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author MN date 10/08/15 venue Glassalen i Tivoli, Copenhagen, DEN

By some unexpected turn of events, I managed to secure myself entrance to Beck's exclusive show in Tivoli, Glassalen, a show in which all 900 tickets managed to sell out within 4 minutes of the sales date. After having performed a critically acclaimed show at the Danish festival Smukfest, Beck pulled a surprise card by announcing a surprise show a mere 48 hours before the actual concert, a show which was set in the most intimate and unique surroundings to be found in the Danish capital. Who and what is Beck? To the unwary listener, it is a 90's band known for their 94' hit "Loser", to the more enlightened, Beck is deservedly one of the most respected musicians of the 20th and 21st century. He is a man who masters an astounding number of instruments and dabbles with an endless amount of genres in the most clever and intriguing way possible. Last time I saw Beck was at Roskilde Festival, in which he performed the massive orange stage. And admittedly, the thought to revisit the charmer Beck Hansen in the romantic Tivoli gardens starts to enthrall me as the lights start to dim. No photographer was present, so one will have to make do with my shady phone-images:


Glassalen, which was rebuilt to its current standing in 1945, is known for its cabaret shows and its amphitheatrical acoustics. Built almost entirely of wood and glass, the venue exudes tradition and a fairy-tale like atmosphere, not surprising considering it is settled in the most dreamy of amusement parks. Above the stage in the centre shines a massive vintage chandelier, adding even more theatricality to the venue. Tonight is a seated show and as the crowd shifts in to their respective seats, I start to feel a bit concerned at the idea of watching a rockstar from a sedentary position. As the chandelier dims the lights, an infectious energy is felt among the crowd whilst the band members enter the stage. Beck himself eventually emerges with a broad smile and a mischievous attitude. The first couple of songs are all performed in an acoustic manner, probably meant to showcase some of the material more apt for venues such as this.


The sound falters a bit in the beginning but is eventually cleared up upon the onset of "Devil's Haircut", a song that clearly showcases Beck's ability to intricately blend 90's alt-rock with British dub- traditions. Beck seems to be the only one wanting to really blend with the crowd, but my prejudice seems to slowly be proven wrong as the show progresses. Beck remains his charming self, even dance popping along to "Think I'm In Love", a skill attributed to his ventures in breakdancing as a young teen. Eventually, like a massive eruption, "Loser" is queued and the crowd cannot hold their places, everyone decides to turn the show into a standing venture. "Loser" brings out the very best of sing-a-longs, where the venue truly starts to show its charm. The sound calibration is so condensed that it immerses you to every detail performed. "Dreams" is performed to the delight of newer fans and for the fans of Beck's hip-hop productions, "Ghettochip Malfunction" is played where Beck runs around the stage with arms swinging. I did not realize that Beck had such a good flow, which is one of the bigger surprises of the show to me. Halfway through the show, Beck performs a solo vocal performance that sends chills down the spines of many, to the point of borderline uneasiness.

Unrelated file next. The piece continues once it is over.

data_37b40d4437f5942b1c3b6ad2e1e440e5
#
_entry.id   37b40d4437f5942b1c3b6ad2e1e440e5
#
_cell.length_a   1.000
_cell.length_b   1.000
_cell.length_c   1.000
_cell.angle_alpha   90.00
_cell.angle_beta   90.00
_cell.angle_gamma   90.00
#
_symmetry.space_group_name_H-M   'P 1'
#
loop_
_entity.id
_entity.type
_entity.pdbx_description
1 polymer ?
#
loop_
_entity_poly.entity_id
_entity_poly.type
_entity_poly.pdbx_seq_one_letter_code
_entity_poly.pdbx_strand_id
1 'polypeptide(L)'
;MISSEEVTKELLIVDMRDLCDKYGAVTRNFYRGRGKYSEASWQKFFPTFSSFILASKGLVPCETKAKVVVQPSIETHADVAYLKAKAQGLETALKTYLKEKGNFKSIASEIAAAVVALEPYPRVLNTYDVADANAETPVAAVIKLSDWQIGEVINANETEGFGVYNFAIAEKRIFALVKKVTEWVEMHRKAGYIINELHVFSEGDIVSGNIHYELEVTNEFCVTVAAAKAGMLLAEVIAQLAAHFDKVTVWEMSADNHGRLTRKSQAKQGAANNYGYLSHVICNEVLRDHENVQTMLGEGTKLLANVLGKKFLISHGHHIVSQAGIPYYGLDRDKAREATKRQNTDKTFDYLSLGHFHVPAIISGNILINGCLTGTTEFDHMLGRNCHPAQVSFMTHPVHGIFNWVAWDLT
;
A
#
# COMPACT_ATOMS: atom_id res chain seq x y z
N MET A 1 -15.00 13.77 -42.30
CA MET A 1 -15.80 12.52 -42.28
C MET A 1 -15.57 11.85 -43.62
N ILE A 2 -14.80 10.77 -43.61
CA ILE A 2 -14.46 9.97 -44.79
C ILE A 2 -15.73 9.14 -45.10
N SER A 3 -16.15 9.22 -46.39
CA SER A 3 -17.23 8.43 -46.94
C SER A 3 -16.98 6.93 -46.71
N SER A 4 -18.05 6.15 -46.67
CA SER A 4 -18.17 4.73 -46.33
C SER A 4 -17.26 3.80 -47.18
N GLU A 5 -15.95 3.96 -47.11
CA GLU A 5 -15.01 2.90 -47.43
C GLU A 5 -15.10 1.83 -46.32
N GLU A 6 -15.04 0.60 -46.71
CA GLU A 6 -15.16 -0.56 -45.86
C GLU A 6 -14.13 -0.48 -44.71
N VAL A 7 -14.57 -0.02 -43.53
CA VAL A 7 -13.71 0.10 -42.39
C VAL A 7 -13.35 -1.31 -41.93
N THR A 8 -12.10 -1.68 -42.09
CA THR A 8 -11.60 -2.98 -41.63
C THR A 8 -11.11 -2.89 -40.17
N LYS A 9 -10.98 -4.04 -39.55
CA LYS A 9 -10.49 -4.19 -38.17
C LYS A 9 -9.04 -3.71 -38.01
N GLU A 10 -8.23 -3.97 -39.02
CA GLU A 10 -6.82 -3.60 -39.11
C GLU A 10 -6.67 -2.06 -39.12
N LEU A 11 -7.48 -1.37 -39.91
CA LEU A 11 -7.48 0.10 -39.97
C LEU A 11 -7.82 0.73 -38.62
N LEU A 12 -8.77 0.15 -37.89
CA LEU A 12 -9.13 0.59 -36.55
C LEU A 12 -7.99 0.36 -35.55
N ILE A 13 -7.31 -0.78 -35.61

Luckily, Beck returns to his usual character by joking about the biking culture of Copenhagen and the fact that he never wants to leave. During "Lost Cause" Beck brings out his funky harmonica skills to the delight of the crowd. Bassist Justin Meldal-Johnsen starts off with a rather lukewarm attitude but eventually morphs into the most energetic of them all, even supplying some metal vocals, probably developed through his work with Nine Inch Nails. What is most astounding at Beck's show is the virtuosity of the musicians on stage as they bounce from instrument to instrument in a jam-band manner. At the closing of the initial set, Beck brings out a robot that supplies some weird synths through the microphone. As the crowd watches curiously, Beck begins to seal the stage with a police banner and eventually disappears. As the audience begins to roar and clap to signal Beck's return, he instead reemerges on a smaller announcement stage flanked on the right of the stage, dressed in all white, he serenades us with a couple of more songs before returning to main stage. As tradition dictates, he introduces all band members and bows gracefully with them at the end of the show.

Despite not having that many direct radio hits, Beck's discography is astounding in variety and that should be attributed to his motivation to never repeat something he has done before. Seeing Beck in this venue was a unique experience that I doubt I'll get the chance to see again. The hour and a half long setlist was strong and the entertainment value was at an ultimate high. Definitely one of the most memorable performances of 2015.

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